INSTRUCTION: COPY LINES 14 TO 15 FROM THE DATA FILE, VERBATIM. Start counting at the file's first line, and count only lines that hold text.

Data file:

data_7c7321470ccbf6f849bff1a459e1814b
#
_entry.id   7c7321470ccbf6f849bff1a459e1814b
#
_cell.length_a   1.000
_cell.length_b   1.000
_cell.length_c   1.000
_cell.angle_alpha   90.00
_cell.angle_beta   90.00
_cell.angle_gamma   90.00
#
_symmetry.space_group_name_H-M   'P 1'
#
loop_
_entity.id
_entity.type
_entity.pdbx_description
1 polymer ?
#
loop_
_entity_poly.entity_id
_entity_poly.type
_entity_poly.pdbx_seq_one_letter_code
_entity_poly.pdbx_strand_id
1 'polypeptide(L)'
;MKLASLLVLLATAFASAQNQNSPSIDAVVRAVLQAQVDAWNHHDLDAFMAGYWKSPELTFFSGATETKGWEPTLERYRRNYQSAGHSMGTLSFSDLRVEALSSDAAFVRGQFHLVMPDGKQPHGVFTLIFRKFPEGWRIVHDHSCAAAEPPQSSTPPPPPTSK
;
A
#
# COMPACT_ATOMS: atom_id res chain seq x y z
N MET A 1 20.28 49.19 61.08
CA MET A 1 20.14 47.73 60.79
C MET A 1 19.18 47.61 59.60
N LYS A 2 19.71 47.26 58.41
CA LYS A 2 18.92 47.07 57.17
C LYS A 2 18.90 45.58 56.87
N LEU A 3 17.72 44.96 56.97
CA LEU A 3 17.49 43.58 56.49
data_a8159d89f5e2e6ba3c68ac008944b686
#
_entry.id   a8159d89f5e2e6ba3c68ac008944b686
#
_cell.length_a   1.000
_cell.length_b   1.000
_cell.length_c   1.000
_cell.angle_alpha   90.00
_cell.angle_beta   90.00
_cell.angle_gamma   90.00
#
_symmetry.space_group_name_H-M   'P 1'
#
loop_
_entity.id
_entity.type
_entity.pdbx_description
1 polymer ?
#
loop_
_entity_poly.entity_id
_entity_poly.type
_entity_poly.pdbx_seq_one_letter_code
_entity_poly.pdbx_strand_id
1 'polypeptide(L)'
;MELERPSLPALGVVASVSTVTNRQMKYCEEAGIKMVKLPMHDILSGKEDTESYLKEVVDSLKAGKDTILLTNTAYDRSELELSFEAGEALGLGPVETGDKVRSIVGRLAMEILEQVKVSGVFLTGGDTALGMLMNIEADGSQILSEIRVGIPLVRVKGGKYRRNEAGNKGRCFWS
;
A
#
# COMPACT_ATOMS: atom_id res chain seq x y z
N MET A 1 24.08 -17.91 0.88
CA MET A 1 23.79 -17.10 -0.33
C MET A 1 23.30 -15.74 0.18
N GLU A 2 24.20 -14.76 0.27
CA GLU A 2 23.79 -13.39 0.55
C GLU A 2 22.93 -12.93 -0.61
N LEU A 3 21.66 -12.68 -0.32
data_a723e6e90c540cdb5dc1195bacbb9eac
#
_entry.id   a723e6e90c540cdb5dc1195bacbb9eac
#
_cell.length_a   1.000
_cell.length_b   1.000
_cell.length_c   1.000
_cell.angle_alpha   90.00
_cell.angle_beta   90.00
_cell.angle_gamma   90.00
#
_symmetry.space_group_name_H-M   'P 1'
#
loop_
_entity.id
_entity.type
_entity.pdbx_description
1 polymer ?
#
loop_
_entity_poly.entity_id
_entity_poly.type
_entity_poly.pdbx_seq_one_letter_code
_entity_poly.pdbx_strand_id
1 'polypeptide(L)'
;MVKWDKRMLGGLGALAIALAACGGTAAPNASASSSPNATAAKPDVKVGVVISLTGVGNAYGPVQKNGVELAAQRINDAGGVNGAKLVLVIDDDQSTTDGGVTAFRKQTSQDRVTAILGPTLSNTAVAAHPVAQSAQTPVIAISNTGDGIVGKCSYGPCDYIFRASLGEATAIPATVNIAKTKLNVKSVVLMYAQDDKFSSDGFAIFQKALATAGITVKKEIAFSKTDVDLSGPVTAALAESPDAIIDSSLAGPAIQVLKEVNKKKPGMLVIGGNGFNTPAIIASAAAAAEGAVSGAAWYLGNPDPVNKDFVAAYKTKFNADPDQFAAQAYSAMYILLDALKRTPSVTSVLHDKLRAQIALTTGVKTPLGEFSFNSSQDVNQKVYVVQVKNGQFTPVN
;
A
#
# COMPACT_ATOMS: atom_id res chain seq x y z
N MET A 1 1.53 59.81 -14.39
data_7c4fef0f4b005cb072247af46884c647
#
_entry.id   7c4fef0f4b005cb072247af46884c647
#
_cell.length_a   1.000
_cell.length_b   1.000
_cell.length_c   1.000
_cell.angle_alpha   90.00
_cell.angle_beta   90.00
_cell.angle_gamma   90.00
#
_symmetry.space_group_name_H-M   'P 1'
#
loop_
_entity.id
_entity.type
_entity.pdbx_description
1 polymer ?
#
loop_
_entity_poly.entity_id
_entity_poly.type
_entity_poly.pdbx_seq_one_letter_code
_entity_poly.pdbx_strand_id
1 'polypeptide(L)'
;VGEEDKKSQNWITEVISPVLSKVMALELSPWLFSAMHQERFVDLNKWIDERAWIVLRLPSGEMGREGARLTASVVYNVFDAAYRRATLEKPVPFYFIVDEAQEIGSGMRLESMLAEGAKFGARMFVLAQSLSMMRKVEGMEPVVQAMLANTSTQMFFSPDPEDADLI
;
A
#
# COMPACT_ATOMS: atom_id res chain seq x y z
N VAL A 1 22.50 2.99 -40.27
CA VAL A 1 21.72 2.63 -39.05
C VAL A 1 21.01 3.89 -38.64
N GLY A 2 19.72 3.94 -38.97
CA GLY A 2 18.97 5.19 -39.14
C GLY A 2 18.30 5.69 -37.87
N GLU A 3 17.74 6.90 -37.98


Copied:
loop_
_entity.id